Artown Reno Presents Día de los Muertos

By culture, musicNo Comments

Día de los Muertos is an ancient Mexican tradition that originated in the Aztec culture. According to tradition, the Aztecs celebrated Mictēcacihuātlon this day, who was the Aztec’s goddess, or “lady of the dead,” and ruled the afterlife.

Throughout the centuries, this sacred day evolved with modern Mexican culture and society. Now, Día de los Muertos continues to be observed all over Mexico and by the Mexican communities in the United States. This traditional event celebrates the lives of the dead, rather than mourning or grieving for them.

As a part of this celebration, bright and colorful altars are set up in people’s homes with different personalized offerings for the deceased, including: hot meals, pan dulce, marigolds, any trinkets that may have belonged to the deceased, and their photos. Cemeteries across Mexico fill up with the deceased’s friends and family members who decorate their gravestones and musicians who gather to play music for the dead and their visitors.

Reno celebrated a little differently this year.

For the first time ever, Artown Reno presented a live performance to honor the Mexican celebration. La Santa Cecilia, Mexrrissey, and Mariachi Flor de Toloache all performed at the Cargo Concert Hall on November 1.

Cargo was filled with the local Latino community and many others who came out to join in the celebration. Many of these people were dressed in the traditional Día de los Muertos attire: bright flowers, rich colors, and skulls.

The first performance was Mariachi Flor de Toloache, an all-female mariachi band. This band is known for breaking gender barriers in the mariachi world because it is a largely male-dominated world. The Latin Grammy-nominated band members walked on stage wearing traditional mariachi attire and had half of their faces painted by makeup to represent skulls. To top it all off, they wore the classic bright, big flowers on their heads.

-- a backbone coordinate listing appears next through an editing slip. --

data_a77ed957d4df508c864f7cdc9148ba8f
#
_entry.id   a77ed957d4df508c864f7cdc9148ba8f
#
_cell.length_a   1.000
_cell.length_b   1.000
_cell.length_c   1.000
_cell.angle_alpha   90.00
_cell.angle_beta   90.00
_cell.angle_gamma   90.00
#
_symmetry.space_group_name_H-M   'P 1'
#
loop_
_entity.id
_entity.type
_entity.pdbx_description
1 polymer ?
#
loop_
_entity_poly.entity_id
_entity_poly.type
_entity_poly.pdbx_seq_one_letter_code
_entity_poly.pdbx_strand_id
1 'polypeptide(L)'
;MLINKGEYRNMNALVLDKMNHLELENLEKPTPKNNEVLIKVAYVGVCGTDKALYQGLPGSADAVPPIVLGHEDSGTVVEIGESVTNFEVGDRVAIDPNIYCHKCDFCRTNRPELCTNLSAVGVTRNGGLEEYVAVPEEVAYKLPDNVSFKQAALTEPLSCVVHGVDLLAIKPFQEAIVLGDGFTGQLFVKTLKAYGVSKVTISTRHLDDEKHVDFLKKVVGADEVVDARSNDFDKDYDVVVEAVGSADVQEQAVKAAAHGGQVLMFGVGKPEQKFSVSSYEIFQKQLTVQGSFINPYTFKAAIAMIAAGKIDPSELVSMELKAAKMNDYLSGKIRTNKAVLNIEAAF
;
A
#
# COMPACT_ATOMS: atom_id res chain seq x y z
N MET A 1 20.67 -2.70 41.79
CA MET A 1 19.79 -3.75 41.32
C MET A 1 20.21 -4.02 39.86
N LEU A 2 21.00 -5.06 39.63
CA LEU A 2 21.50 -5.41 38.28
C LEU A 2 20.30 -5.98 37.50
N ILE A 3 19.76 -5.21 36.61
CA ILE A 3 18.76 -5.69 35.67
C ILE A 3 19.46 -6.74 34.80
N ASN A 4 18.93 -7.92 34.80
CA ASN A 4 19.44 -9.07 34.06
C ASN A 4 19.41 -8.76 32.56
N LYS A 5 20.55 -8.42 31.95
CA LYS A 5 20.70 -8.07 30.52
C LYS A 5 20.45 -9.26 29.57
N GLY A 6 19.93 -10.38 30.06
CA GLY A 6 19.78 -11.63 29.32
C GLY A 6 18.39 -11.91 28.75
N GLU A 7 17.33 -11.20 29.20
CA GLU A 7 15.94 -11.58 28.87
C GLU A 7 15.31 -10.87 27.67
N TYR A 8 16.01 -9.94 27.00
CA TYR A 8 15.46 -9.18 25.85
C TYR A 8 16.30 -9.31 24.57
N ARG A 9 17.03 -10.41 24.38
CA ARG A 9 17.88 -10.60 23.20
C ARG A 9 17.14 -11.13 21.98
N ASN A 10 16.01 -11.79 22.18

Mariachi Flor de Toloache energized the crowd with their twist on the regional Mexican genre of mariachi music. The people in the crowd sang along with their famous covers, screamed the “mariachi grito,” or the mariachi call, and danced along while honoring their culture.

The music continued with performers Mexrrissey and La Santa Cecilia. They followed the ladies of Toloache by sustaining the crowd’s energy and finally culminating that energy at the very end of the night. The night ended with all three performers hopping on stage and performing together. The small stage was packed with the performers and the vibrant energy of Día de los Muertos.

As the show ended and the Cargo concert hall closed it’s doors on the night’s event, Downtown Reno’s streets led the celebrators and their colorful skull attire back to their homes.

The Día de los Muertos event at the Cargo created a space for the Latino community to celebrate a traditionally important and cultural holiday. As joyful and celebratory as the energy at the event felt, I noticed a woman who wept as she sang and swayed along to the performer’s music.